I am a very competitive person. Only play Scrabble with me if you really want to play. I do not abide by creative rules for word games. But I have learned to let competition go by in almost every other quarter of my life. It is just not worth measuring up or with or to any other standard than my own internal reckoning. If something feels right, then it is right, even the daring and exciting things–I have a barometer within me that says, "hell yes, go for it" even when something is scary.
It has not always been this way. I began my life as an actor. There are a limited number of roles in any play, often fewer for women, though that is beginning to change. But 30 years ago, you could count on one or two good roles for women in a play. Or you could be cast as a maid or a dancing girl. I have played those. In such an atmosphere, every detail counted towards the chance of me getting one of those coveted lead roles.
The competiveness of theatre wore me down. There was little joy in hardly ever being the chosen one. And the dynamics between the chosen and the not-chosen skewed good friends in to uncomfortable silences.
Behind every solid competitor is an even more solid hunger.
Olympic Gold, the lead role in a play, your mother's attention–we all want something. And measurement is the way we can tell if we get it. When I was cleaning in the kitchen, I found the height chart we kept taped to a doorjamb for years and years. My tall kids used to be not so tall. How can I tell? I measured them and wrote it down. No competition, just measuring.
But still, counting things up to answer the questions of enough-ness is dicey business.
Are there enough eggs? Have I captured your Queen? Did I cross the finish line first? How full is my savings account? Do I even have a savings account? Are there enough followers on this blog? Are there enough people in the seats? Do I have enough friends to people a party or should I tone it down to a picnic?
Between the personal and the professional, we are always measuring something.
For four years I produced an event for the Berkshire Festival of Women Writer's called Out of the Mouths of Babes: An Evening of Mothers Reading to Others. You can read all about it here. Invariably, in the week leading up to the event, I would begin to get emails and calls tinged with apology, telling me that some other event would prevent the sender from attending. My event did not measure up to their decision to be present. They sent a note, which was nice, but this avalanche (it always feels like an avalanche) caused me to feel so unsure of having an audience. I did not sell tickets of course; I wanted people to make a good will donation at the door. This meant I had no way of measuring ahead of time how many chairs to set up.
Then, my co-producer Lynette Najimy shared wise words by Anne Lamott, my she-ro. Anne said she used to worry over who would show up for her readings, especially since publishers pay great attention to numbers, (does she have the numbers on Twitter, Facebook, on her blog, they ask? Can she fill a room? These inquires can shrink confidence for any person looking to get paid for creative work today.) After years of doing readings in bookstores and concert halls, Anne concluded that always, always, always, even if it was three people and two dogs, the perfect people showed up, the people who were meant to hear her words.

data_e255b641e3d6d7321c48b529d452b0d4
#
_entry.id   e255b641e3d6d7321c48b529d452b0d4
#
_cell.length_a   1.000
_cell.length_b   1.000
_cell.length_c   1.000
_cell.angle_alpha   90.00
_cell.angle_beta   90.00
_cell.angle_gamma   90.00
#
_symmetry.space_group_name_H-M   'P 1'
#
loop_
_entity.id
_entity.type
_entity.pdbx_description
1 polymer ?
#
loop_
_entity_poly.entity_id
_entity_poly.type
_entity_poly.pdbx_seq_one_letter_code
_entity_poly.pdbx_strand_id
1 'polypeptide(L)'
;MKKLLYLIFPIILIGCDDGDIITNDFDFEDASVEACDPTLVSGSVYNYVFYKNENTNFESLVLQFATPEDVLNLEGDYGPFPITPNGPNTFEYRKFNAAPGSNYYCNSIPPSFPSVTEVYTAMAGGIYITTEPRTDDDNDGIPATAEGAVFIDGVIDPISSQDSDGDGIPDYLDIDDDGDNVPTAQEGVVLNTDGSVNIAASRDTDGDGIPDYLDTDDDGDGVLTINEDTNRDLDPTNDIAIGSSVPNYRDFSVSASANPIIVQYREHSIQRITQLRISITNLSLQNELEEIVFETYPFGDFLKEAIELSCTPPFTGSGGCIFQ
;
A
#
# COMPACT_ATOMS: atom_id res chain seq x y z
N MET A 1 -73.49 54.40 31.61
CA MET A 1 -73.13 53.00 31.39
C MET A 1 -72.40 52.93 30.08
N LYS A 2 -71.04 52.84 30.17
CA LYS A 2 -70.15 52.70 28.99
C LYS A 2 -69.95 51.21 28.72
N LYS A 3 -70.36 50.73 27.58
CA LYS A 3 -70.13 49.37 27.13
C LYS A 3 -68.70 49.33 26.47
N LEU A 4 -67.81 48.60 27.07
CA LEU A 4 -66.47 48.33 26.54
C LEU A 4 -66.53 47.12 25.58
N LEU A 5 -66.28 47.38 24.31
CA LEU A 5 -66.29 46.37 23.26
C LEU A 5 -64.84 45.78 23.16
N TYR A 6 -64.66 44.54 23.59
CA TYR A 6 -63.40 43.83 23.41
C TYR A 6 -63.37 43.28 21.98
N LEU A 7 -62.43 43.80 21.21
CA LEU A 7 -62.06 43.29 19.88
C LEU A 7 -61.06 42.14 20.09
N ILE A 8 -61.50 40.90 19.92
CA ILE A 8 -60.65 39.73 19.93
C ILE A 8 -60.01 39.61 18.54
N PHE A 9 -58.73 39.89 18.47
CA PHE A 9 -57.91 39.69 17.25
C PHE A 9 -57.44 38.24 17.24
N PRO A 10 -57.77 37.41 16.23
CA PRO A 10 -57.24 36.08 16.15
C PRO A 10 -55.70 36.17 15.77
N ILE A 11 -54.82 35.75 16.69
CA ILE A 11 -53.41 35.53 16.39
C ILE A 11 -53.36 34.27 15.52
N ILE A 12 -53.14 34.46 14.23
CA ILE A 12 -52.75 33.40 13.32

This took me a little effort to accept. How would I pay for the photographer if only three perfect people filled the seats? How, if there were nine people in the audience, would the nine performers feel celebrated and heard?
How we lift each other up.
Well, it always worked out. I would cover my cost. We would have an audience; big audiences and things would rise from the offering. Out of the Mouths of Babes is an ongoing blog series on motherhood and creativity that has a current call for submissions here. I published one collection of that work and you can purchase it here. Many of the women who have contributed to the series are doing really important work in the world. My event helped lift them up. They helped lift the event up. We lift each other.
That is how the Future is Female works. That is how change will come. In this blog series, we stand for the worth of women's stories. And by doing so, in a grounded manner, we make the way possible for other women to tell their stories. We will undo centuries of silent women by accepting that change starts within our own lives.
That is why I work in Armenia with women in a very patriarchic society. You can read all about my project, called New Illuminations, here.
That is why I teach a free writing program at the Ramsdell Public Library which meets three Wednesdays a month from 6:30 to 8:00 PM. I am devoted to women having the tools necessary to tell their own stories. Will I measure up when it comes time to publish my manuscript? I almost don't care. Will helping other women tell their stories mean that more people will purchase my books or enroll in my classes or buy my products? I don't know.
What I do know, from experience, is that the perfect people do find my work.
And if you are one of them, please join my mailing list here. That way you will know when an opportunity comes knocking.
Thank you so much for reading this series.
Thanks to Crispina for inviting me to take part.
I am interested to see where we go from here.
With all my unmeasured love,